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Trial record 4 of 543 for:    "Deafness"

Cochlear Implantation in Cases of Single-Sided Deafness (CI in SSD)

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ClinicalTrials.gov Identifier: NCT02203305
Recruitment Status : Active, not recruiting
First Posted : July 29, 2014
Last Update Posted : August 29, 2018
Sponsor:
Collaborator:
Med-El Corporation
Information provided by (Responsible Party):
Margaret Dillon, AuD, University of North Carolina, Chapel Hill

Brief Summary:
The primary goal of this project is to determine whether subjects with Single-Sided Deafness (SSD) experience an improvement in speech perception, localization, and quality of life with a cochlear implant as compared to an unaided listening condition.

Condition or disease Intervention/treatment Phase
Unilateral Moderate to Profound Hearing Loss, Single-Sided Deafness (SSD) Asymmetric Hearing Loss Device: Cochlear Implant Other: Control Group Not Applicable

Detailed Description:

Single-sided deafness (SSD) can be defined as moderate-to-profound sensorineural hearing loss with limited speech perception benefit in one ear and normal hearing in the contralateral ear. Though one ear is within the normal hearing limits, SSD may result in reduced speech perception in noise, variable abilities on localization tasks, increased subjective report of hearing handicap, and reduced quality of life.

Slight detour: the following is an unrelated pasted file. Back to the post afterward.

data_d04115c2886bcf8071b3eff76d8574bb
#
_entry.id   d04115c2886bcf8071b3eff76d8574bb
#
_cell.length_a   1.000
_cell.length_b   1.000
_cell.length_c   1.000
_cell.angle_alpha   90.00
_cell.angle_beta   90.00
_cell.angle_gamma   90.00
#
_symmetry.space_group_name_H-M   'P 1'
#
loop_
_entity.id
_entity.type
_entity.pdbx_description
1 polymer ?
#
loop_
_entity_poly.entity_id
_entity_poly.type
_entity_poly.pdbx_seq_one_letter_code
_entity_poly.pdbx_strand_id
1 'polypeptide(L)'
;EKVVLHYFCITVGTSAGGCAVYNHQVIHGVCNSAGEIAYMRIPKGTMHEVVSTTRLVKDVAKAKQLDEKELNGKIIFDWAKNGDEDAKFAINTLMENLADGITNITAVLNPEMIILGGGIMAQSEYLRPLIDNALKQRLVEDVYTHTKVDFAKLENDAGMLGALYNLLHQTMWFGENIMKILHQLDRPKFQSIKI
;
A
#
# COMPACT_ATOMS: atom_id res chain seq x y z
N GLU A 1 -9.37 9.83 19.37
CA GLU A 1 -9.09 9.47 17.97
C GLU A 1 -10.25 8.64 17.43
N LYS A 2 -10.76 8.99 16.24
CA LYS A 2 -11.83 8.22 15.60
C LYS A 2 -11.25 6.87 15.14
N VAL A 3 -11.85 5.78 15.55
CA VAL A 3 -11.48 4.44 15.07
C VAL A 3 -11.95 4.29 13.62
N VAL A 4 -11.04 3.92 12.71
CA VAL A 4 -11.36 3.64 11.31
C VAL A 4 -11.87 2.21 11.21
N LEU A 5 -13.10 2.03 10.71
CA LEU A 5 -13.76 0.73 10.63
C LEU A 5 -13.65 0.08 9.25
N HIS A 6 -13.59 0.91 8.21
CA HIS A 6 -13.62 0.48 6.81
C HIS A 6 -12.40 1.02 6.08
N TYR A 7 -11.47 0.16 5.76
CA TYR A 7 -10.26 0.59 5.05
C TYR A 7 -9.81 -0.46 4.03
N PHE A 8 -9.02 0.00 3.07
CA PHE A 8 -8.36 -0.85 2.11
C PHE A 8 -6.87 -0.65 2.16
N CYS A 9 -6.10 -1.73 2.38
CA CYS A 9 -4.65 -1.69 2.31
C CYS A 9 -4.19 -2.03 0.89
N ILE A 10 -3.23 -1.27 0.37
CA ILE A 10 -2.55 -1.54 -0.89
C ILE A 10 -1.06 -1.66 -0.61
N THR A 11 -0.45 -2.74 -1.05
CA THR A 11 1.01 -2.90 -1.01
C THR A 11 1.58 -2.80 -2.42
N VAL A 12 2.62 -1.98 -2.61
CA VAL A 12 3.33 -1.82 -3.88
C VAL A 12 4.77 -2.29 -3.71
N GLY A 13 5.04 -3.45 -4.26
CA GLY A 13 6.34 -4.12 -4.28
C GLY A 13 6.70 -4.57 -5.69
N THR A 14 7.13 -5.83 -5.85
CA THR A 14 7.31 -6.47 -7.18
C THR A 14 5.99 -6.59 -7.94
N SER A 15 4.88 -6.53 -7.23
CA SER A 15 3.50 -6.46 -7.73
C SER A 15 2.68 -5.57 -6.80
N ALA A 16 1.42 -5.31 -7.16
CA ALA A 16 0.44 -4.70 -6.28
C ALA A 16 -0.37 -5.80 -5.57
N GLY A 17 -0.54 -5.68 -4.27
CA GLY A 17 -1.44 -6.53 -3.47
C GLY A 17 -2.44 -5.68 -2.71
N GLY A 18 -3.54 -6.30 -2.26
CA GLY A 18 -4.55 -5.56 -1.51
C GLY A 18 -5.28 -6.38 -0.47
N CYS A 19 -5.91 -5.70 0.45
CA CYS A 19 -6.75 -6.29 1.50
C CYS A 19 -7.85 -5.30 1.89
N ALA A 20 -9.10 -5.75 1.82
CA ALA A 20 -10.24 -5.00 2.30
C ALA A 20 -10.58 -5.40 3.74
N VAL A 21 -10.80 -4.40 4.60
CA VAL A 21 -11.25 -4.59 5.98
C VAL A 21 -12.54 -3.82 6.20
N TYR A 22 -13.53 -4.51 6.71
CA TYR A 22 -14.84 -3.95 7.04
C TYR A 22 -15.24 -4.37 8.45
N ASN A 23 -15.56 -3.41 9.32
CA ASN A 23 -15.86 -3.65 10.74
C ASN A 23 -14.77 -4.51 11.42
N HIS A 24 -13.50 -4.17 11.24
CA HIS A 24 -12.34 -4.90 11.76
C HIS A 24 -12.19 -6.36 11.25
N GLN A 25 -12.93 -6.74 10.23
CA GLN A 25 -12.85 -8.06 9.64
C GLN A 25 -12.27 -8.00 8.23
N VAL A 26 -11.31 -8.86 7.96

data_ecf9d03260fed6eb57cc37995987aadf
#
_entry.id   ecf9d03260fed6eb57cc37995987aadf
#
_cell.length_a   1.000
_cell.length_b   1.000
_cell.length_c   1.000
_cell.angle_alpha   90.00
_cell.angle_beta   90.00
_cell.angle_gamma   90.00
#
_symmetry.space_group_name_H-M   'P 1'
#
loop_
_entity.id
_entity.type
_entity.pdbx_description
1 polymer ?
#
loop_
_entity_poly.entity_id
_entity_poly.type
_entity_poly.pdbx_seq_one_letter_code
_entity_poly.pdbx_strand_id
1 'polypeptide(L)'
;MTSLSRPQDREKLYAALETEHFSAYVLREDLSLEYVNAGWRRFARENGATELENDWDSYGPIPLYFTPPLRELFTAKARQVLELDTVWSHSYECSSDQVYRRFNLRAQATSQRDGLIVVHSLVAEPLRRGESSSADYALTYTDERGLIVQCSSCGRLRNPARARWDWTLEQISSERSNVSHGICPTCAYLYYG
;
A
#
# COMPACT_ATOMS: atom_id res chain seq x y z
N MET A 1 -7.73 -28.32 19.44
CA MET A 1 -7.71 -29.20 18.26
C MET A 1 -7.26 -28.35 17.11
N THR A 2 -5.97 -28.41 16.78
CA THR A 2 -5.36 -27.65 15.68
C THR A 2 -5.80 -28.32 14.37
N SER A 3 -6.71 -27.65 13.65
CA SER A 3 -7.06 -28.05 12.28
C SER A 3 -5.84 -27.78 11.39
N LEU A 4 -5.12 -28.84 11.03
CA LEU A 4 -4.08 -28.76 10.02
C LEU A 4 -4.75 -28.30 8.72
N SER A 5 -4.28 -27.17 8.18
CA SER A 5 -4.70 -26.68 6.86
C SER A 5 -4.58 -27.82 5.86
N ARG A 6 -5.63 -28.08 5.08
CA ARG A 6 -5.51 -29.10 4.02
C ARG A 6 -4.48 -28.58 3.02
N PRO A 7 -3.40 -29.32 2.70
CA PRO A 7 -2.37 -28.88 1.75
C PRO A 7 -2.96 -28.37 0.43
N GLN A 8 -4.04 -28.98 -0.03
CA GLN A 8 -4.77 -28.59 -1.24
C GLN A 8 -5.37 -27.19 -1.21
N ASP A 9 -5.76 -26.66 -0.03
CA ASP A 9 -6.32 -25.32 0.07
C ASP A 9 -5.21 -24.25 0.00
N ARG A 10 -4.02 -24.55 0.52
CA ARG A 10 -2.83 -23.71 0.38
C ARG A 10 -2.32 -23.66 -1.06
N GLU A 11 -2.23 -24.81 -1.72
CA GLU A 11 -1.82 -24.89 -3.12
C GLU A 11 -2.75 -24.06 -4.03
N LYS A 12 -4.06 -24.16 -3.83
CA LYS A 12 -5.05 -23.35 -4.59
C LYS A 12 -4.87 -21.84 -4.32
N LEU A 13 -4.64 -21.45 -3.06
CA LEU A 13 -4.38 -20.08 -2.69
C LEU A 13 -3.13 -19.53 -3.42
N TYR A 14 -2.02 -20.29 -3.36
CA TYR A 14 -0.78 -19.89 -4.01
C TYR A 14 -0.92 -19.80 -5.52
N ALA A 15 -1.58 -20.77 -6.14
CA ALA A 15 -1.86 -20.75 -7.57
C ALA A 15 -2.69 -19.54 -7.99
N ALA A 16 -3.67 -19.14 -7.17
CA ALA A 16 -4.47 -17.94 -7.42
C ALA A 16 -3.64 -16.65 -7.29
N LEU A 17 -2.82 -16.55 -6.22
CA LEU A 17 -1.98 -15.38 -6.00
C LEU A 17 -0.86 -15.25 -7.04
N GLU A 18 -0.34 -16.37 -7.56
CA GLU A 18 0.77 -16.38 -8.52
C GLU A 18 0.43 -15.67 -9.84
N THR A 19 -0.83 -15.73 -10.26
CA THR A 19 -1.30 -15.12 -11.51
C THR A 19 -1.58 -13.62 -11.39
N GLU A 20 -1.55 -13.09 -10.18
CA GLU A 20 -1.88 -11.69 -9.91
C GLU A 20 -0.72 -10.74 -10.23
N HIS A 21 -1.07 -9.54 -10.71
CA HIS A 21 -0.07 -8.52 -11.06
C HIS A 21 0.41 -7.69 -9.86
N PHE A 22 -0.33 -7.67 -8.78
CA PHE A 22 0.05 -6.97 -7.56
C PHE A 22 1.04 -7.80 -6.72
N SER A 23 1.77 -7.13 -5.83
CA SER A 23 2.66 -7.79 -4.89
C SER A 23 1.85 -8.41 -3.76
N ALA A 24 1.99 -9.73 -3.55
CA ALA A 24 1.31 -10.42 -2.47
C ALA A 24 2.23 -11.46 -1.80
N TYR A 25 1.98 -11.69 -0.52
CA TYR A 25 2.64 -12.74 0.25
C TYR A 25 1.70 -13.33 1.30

This patient population cannot utilize conventional amplification due to the severity of the hearing loss and poor speech discrimination abilities in the affected ear. Current treatment options include: contralateral routing of the signal (CROS) hearing aids, and bone-conduction devices. A CROS hearing aid is a two-part system that includes a microphone/transmitter on the affected ear and a receiver on the normal hearing ear. The microphone/transmitter sends the acoustic signal from the affected ear to the receiver, which is presented to the normal hearing ear. Bone-conduction devices utilize a percutaneous, implanted titanium abutment to send the acoustic signal from the affected side to the normal hearing ear via vibrations. The goal of both of these technologies is to send the signal from the affected side to the normal hearing side, thereby leaving the patient in a unilateral listening condition.

Though CROS hearing aids and bone-conduction devices provide the patient with auditory information from both sides to the better hearing ear, the ability to use binaural cues for speech perception in noise is variable.

It is of interest whether cochlear implantation of the affected ear would benefit the SSD population. A cochlear implant is a two-part system, including the internal electrode array and external speech processor. The internal electrode array is surgically implanted into the affected cochlea. The external speech processor receives sounds and transmits this signal to the internal portion. The electrode array presents the acoustic signal via electrical pulses within the cochlea, which is interpreted by the brain as sound.